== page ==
How to Write a Business Plan for a Small Business

The U.S. Small Business Administration defines a small business as an independently owned and operated business that is not dominant in its field. Developing an idea for a small business takes a lot of imagination, planning and paperwork. An essential component is a business plan, which will help your business attract investors, secure funding and gain attention as you get established in the local business community. A business plan expresses your idea in writing, and explains all of the operational elements that you will need to manage. Write a business plan for a small business by describing your company and management structure, and explaining why it will succeed in the business market.


  1. 1

    Write an executive summary. This will serve as an introduction and a synopsis of your plan. For a small business, it should not be any longer than 1 page.

    • Explain your business concept. Describe what the business will provide, whether a product or a service, and what market it will serve. Describe what you are selling, and who you are selling it to.
    • Mention the financial features and requirements of the business plan. Include the amount of capital needed to start the business, and how that capital will be used. If you will provide collateral or equity to start the business, explain the source.
    • Describe the current business position. This should include when and how the small business was formed, and who the owners and directors are.
    • Provide details on any major achievements the small business has celebrated. Mention any contracts that are in place, clients or customers that have been won, or other developments that will help make this business a success.
  1. 2

    Provide a market analysis. This is the place to demonstrate your knowledge about the industry your small business will be a part of. Outline any challenges and opportunities you see in the field, and how your business will address them.

  2. 3

    Describe your company and its operating structure. Explain how your company is set up, and why it will be a success.

    • Specify whether it will be an Internet business or have brick and mortar structure.
    • Describe how many offices, warehouses or facilities will be required.
  3. 4

    Explain the organization and management of your small business. If you have an organizational chart, include it. You can also include details about the people who own the business, and the members of the management team. This section of the business plan should focus on people and staff, rather than operational structure.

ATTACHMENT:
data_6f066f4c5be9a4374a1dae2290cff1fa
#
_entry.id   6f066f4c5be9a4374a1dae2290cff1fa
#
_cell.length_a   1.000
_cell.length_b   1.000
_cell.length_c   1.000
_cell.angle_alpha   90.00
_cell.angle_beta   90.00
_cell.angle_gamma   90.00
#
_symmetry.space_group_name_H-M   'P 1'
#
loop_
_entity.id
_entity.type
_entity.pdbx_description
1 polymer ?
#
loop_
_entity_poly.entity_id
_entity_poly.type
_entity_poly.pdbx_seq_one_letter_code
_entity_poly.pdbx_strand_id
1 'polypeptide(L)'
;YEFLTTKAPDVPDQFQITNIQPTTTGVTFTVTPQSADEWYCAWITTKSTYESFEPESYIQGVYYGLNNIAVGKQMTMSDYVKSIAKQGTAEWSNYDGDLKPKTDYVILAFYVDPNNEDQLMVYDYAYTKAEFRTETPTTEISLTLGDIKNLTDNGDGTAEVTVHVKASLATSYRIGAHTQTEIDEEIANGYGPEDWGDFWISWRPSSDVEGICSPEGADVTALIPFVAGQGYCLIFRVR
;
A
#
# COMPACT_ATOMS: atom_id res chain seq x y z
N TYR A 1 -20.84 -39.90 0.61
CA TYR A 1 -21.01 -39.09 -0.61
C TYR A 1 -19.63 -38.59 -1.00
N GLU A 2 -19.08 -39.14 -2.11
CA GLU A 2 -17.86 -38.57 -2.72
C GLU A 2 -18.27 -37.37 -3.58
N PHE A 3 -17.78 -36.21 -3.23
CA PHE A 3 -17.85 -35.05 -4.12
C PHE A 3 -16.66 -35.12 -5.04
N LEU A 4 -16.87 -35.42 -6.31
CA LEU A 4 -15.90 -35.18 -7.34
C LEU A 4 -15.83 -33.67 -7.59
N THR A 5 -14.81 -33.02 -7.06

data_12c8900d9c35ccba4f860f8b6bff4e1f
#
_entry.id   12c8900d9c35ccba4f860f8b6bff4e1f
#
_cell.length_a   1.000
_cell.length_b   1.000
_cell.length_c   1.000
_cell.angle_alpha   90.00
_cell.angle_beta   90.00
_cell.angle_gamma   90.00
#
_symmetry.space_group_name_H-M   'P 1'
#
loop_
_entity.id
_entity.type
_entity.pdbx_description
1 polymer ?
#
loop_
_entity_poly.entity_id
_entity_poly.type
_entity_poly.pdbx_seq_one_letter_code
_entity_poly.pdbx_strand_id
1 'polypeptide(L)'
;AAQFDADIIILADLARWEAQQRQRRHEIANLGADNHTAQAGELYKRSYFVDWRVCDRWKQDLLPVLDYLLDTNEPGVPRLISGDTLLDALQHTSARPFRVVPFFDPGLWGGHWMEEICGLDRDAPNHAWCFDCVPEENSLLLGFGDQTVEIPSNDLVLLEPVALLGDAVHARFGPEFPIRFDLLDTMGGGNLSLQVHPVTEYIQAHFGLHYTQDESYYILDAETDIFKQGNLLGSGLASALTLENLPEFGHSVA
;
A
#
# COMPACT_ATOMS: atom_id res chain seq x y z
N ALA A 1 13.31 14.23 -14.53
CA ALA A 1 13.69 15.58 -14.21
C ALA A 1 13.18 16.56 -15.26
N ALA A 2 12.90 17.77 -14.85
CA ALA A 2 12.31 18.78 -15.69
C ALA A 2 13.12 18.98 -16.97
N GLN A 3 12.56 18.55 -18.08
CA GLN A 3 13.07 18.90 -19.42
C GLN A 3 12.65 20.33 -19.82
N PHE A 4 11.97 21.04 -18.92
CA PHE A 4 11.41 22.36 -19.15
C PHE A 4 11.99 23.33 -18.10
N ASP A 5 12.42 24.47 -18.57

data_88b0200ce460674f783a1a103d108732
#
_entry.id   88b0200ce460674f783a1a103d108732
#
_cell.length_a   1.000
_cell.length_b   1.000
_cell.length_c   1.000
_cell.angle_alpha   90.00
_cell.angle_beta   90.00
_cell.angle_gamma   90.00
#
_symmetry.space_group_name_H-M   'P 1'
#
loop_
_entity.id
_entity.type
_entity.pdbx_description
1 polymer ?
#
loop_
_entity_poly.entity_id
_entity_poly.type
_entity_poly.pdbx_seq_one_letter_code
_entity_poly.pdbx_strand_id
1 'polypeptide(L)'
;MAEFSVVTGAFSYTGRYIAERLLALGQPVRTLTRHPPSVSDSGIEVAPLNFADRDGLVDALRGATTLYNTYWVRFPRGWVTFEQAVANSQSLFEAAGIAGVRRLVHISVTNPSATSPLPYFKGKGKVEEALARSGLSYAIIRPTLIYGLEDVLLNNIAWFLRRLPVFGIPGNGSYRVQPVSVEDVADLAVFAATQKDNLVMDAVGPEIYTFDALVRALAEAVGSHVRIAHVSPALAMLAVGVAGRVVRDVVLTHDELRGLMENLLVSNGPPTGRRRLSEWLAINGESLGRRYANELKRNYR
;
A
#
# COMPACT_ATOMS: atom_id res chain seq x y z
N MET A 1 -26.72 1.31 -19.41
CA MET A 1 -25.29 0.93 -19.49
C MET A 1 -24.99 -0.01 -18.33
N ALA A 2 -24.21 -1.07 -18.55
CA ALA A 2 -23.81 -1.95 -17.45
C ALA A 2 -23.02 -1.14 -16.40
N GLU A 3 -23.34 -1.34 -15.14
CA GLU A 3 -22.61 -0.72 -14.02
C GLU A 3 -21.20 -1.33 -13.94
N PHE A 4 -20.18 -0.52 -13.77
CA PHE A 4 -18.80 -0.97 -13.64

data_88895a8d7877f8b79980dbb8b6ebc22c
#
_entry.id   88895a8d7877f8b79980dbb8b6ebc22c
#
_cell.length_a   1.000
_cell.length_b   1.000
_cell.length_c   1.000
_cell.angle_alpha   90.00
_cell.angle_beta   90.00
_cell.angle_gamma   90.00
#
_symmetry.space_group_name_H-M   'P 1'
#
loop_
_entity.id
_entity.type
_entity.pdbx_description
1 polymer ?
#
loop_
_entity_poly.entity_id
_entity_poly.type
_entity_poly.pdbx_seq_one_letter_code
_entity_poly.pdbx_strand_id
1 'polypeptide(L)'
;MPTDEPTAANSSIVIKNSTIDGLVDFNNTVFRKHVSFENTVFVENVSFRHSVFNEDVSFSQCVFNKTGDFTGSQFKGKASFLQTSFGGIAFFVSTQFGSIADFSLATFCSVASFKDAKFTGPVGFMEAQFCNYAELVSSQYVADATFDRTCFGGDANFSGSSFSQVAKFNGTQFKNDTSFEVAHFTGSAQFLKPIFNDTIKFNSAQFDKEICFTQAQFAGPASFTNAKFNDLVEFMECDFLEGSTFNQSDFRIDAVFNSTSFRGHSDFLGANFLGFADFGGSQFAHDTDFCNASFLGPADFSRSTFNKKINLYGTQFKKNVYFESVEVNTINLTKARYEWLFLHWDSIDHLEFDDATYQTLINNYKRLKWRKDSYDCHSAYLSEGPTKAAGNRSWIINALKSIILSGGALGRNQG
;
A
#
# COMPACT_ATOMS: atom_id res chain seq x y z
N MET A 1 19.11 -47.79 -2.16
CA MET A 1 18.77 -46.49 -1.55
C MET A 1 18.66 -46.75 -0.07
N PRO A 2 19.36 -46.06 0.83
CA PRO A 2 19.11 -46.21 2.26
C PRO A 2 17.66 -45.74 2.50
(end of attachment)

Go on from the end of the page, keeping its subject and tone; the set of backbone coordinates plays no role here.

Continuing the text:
• Talk about the expertise on your team. If your managers and owners have specific backgrounds in the industry, or a track record of success with other businesses, explain that.
    • Highlight the key decision makers of your business. You do not need to explain what every position in your business will do, but be sure to explain how decisions are made.
  4. 5

    Define your marketing and sales strategy. In this section of the business plan, explain how you will get and keep customers.

    • Discuss the way you will penetrate the market, manage growth and communicate to your customers and the public. Include information on who your audience and target clients or customers will be.
    • Define your sales strategy, including whether you will use a sales force, and how you will recruit salespeople. Mention any plans to rely on Internet sales, and how you will identify prospects.
  5. 6

    Describe the service or product you are selling. Explain what you are selling, and how that product or service will benefit existing and future customers.

  6. 7

    Make a funding request. Business plans are often used to secure funding. Explain how much money you need to start and maintain your small business.

    • Provide a detailed explanation of how you will use the funds. For example, you might purchase equipment, rent office space, hire workers, or pay for materials.
    • Give a timeline for the funding you are requesting. Be specific about how long you expect the money to last, and when you will need additional capital.
  7. 8

    Support your funding request with financial statements. Demonstrate how you will allocate your resources, and what profits you expect to be able to re-invest in your small business.

  8. 9

    Be prepared to provide readers with additional information. Provide an appendix that will list the documentation that you are willing to provide upon request.

    • List documents such as resumes of key managers, recommendation letters, credit histories, licenses and permits, legal documents, building permits, product pictures, press clippings, contracts, and anything else a potential investor might want to request.

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